Wednesday, September 20, 2006

why i like chesterton (pt 5)

on Christ...

"When we look, so to speak, through the four windows of the Evangelists at this mysterious figure, we can see there a recognisable Jew of the first century, with the traceable limitations of such a man. Now this is exactly what we do not see. If we must put the thing profanely and without sympathy, what we see is this: an extraordinary being who would certainly have seemed as mad in one century as another, who makes a vague and vast claim to divinity...For some of his utterances men might fairly call him a maniac; for others, men long centuries afterwards might justly call him a prophet. But what nobody can possibly call him is a Galilean of the time of Tiberius...That is not how he appeared to his own nation, who lynched him, still shuddering at his earth-shaking blasphemies...

"If I take it for granted (as most modern people do) that Jesus of Nazareth was one of the ordinary teachers of men, then I find Him splendid and suggestive indeed, but full of riddles and outrageous demands...but if I put myself hypothetically into the other attitude, the case becomes curiously arresting and even thrilling. If I say 'Suppose the Divine did really walk and talk upon the earth, what should we be likely to think of it?' -- than the foundations of my mind are moved. So far as I can form any conjecture, I think we should see in such a being exactly the perplexities that we see in the central figure of the Gospels...I think he would seem to us to contradict himself; because, looking down on life like a map, he would see a connection between things which to us are disconnected. I think, however, that he would always ring true to our own sense of right, but ring (so to speak) too loud and too clear. He could be too good but never too bad for us: 'Be ye perfect.' I think there would be, in the nature of things, some tragic collision between him and the humanity he had created, culminating in something that would be at once a crime and an expiation...I think, in short, that he would give us a sensation that he was turning all our standards upside down, and yet also a sensation that he had undeniably put them the right way up."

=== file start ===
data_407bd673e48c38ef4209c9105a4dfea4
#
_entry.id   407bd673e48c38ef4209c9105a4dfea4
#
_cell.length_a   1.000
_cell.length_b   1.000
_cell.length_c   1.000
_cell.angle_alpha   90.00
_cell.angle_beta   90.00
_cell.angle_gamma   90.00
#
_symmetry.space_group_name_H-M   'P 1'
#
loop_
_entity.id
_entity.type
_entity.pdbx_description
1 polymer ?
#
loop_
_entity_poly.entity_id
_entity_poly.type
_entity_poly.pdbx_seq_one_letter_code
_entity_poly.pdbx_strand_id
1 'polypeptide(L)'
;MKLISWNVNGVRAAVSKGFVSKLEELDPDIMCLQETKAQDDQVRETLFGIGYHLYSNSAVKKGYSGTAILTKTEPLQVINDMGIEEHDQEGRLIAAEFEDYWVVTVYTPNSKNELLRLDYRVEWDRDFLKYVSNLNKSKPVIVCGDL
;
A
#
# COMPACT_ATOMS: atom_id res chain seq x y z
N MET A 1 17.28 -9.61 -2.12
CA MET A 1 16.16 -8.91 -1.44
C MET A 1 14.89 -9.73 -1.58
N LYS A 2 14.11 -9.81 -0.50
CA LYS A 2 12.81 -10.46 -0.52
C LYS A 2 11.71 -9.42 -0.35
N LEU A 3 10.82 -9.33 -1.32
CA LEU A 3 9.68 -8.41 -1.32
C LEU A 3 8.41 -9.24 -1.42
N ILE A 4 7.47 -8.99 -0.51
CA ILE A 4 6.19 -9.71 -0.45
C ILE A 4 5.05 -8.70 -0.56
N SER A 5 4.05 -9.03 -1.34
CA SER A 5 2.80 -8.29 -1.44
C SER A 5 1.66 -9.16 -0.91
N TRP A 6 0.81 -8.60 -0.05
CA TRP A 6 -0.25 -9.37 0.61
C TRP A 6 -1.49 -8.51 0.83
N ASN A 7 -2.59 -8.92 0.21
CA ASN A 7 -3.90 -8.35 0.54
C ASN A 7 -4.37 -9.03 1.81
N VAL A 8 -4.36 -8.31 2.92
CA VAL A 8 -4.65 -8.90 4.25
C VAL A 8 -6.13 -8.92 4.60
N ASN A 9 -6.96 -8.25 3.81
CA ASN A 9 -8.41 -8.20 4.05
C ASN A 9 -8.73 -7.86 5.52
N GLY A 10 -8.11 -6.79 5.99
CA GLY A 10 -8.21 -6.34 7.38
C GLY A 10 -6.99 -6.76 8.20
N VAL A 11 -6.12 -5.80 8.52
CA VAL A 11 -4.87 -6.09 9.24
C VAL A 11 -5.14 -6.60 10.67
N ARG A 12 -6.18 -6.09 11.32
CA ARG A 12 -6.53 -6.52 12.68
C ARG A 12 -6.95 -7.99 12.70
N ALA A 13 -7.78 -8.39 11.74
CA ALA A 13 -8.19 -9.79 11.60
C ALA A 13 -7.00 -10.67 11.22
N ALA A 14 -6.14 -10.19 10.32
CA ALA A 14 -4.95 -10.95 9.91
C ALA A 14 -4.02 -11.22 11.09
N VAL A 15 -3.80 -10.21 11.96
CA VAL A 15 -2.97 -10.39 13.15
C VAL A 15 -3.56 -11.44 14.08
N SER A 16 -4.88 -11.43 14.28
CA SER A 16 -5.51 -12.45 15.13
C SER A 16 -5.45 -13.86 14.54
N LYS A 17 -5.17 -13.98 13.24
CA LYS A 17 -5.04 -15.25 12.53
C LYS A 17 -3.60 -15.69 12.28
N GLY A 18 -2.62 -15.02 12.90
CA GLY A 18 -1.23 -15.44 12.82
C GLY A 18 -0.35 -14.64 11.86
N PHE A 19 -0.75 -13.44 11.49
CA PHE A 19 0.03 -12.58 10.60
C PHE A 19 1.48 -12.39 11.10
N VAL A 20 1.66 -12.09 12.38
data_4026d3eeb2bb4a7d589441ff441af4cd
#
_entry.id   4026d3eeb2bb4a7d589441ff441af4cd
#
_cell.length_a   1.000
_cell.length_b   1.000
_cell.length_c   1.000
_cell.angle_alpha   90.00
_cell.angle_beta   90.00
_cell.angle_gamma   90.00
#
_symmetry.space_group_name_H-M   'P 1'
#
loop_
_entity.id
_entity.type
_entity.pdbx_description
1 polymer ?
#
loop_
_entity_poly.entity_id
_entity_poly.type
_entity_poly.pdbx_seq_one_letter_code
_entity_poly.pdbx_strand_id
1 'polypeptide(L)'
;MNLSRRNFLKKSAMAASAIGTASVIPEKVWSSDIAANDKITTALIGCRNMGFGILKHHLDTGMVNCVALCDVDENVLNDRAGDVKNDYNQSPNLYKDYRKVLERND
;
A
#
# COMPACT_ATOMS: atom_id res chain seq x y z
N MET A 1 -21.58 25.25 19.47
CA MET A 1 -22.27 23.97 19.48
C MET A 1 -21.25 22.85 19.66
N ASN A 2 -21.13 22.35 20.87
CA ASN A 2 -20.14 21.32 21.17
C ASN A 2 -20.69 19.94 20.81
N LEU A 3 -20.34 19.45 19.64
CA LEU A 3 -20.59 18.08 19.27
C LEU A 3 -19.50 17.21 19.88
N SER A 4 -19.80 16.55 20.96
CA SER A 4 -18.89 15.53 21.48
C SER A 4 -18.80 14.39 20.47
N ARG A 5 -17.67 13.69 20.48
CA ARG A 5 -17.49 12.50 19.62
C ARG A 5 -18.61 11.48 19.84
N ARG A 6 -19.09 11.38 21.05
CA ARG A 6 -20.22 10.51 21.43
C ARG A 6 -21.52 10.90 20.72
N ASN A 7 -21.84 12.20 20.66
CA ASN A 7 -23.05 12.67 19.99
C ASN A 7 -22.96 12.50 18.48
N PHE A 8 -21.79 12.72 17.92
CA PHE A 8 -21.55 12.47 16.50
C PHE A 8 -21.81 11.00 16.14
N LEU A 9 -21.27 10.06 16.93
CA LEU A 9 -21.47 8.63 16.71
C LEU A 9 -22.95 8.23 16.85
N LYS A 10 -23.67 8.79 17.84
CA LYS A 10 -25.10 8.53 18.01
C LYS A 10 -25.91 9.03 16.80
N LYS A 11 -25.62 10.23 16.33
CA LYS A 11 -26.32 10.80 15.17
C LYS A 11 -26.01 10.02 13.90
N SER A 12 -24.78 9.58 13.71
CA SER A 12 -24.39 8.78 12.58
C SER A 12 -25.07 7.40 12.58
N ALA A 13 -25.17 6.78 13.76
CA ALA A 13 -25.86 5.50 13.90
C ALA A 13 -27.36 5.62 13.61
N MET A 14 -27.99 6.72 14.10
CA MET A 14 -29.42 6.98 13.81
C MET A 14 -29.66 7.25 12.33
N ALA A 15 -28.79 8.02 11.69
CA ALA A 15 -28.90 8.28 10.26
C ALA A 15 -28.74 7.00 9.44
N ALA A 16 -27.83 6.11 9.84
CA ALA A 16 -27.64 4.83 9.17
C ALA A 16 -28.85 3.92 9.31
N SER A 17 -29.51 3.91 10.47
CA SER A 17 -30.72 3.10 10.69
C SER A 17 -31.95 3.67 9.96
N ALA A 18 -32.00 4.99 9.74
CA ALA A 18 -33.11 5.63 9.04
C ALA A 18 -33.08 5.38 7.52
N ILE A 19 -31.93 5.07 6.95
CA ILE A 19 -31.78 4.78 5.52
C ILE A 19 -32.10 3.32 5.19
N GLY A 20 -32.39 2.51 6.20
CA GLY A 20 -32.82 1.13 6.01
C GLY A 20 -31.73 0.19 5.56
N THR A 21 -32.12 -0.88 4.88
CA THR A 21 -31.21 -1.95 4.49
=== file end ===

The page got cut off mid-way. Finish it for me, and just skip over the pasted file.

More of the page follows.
--In response to an article denying the divinity of Christ. Chesterton was years away from professing faith in God, but had a love for dogma and historical truth.

Thursday, September 07, 2006

a little bit of dying...or maybe a lot

The other night a friend of ours joined us for a back porch conversation. The summer heat has finally subsided and we've been enjoying cool evenings sitting under the stars at least for a few minutes each night. Our back porch is temporarily out of commission...paint is still drying on the concrete, after we pulled up the lovely putting green carpet and used way too much elbow grease cleaning up the glue on the surface. Tomorrow it'll be back in service, and until then we've utilized the driveway behind the house for seating area.

So back to this conversation. Our friend is a couple of years removed from college and has been hit very hard with the frustrations of calling, career, friendships, church, and hobbies. They're all individual and separate, but very interwoven in reality. Displeasure or struggle in one pours into another, and if they all start to brew, it is difficult to step outside to get a true picture of life. That was the case here.

It is hard to listen. The human heart does not enjoy frustration, sadness, and hard things. We like to "be there" for someone, to be a rescue...but to walk alongside appropriately, effectively, patiently--that is not necessarily the road of choice. Listening is a gift of grace.

It is hard to not offer answers. The human heart, when exposed to these things, immediately rushes to conclusions and the "fixing" part; especially the male human heart, speaking from experience. We want to solve problems. We want resolution. Speaking truth and courage into a life is a gift of grace.

So what's this about dying? Well, as our conversation continued, we found intrigue and hope in being reminded that being a believer in the gospel of Christ and transformed by His Spirit includes a little bit of dying...or maybe a lot. Dying to some dreams that aren't coming to fruition. Dying to the idea of not having bills to pay, especially those student loans. Dying to the idea that friendships last forever and never have struggles. The post-college years are critical in walking through these things.

But the glory of the Gospel is that death is not final. In the midst of death there must be life! And when we die to these things, whatever they may be, we simultaneously embrace the hope and glory of the Gospel. Is everything resolved nice and tidily? Probably not. Believing in the hope of the Gospel involves a willingness to long for a substantial healing...a proximite justice...while on earth, trusting and believing that a complete and fulfilling healing is yet to come. We wait, but we wait with hope. And we overflow for others to experience this grace and glory.

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